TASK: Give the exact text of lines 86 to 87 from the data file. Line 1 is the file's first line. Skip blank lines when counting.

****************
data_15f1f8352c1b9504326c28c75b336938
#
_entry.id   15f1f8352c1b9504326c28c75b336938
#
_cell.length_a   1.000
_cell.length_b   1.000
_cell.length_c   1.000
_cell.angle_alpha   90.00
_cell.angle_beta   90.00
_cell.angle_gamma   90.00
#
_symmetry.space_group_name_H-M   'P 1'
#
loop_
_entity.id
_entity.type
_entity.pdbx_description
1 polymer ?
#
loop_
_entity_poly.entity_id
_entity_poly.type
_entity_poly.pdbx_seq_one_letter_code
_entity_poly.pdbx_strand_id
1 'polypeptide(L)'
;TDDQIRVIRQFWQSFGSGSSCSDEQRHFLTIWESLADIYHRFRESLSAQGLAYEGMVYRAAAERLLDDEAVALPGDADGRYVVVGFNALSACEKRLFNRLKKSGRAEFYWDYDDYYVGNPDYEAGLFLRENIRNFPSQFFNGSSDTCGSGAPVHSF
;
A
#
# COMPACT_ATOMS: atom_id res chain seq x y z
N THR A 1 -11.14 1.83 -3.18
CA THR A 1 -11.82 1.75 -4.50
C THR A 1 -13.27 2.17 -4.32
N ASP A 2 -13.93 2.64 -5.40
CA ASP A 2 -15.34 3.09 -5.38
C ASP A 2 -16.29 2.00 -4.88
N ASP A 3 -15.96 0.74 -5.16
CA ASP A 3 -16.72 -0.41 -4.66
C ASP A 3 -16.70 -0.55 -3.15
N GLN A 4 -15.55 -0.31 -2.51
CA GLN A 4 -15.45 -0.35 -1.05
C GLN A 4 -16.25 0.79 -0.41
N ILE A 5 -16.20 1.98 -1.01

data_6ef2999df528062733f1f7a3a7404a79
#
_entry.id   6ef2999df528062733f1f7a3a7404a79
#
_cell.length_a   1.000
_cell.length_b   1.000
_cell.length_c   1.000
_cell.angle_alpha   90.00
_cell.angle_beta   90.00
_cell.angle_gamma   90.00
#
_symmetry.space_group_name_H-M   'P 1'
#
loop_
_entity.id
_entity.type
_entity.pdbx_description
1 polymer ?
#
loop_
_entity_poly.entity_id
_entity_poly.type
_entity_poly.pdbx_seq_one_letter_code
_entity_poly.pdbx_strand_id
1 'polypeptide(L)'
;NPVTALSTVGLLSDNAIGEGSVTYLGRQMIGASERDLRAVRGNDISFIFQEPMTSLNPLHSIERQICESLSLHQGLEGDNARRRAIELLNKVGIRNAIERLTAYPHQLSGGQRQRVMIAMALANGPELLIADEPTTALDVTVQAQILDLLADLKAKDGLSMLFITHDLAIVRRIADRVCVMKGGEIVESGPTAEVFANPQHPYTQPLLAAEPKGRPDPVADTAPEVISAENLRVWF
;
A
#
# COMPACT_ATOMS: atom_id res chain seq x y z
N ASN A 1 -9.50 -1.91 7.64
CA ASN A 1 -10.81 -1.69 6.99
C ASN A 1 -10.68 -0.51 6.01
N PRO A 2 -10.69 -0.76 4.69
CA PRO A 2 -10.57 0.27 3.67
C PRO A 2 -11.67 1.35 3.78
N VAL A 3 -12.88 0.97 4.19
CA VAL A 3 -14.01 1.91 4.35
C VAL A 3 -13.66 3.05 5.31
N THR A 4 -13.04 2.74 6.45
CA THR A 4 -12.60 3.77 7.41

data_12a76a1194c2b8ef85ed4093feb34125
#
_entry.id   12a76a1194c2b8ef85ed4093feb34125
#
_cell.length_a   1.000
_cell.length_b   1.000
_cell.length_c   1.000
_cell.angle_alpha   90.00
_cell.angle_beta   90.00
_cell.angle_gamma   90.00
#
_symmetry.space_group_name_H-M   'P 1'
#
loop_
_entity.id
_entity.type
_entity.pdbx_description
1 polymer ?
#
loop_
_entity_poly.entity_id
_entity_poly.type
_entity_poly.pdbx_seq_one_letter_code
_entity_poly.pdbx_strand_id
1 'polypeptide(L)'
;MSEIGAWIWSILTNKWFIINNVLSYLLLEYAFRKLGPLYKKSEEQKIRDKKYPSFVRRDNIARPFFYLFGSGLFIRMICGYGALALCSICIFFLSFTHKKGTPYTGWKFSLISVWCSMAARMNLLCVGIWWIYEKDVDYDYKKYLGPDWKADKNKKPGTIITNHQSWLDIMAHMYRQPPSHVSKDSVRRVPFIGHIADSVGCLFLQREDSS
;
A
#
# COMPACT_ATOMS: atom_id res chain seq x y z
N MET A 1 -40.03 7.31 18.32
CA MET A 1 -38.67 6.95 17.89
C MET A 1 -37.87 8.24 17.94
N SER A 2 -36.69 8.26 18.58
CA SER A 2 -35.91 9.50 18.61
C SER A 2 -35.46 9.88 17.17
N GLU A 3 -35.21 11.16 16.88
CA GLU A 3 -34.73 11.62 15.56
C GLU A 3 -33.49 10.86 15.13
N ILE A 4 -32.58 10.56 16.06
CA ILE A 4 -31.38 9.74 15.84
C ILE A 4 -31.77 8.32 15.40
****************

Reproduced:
#
_entry.id   12a76a1194c2b8ef85ed4093feb34125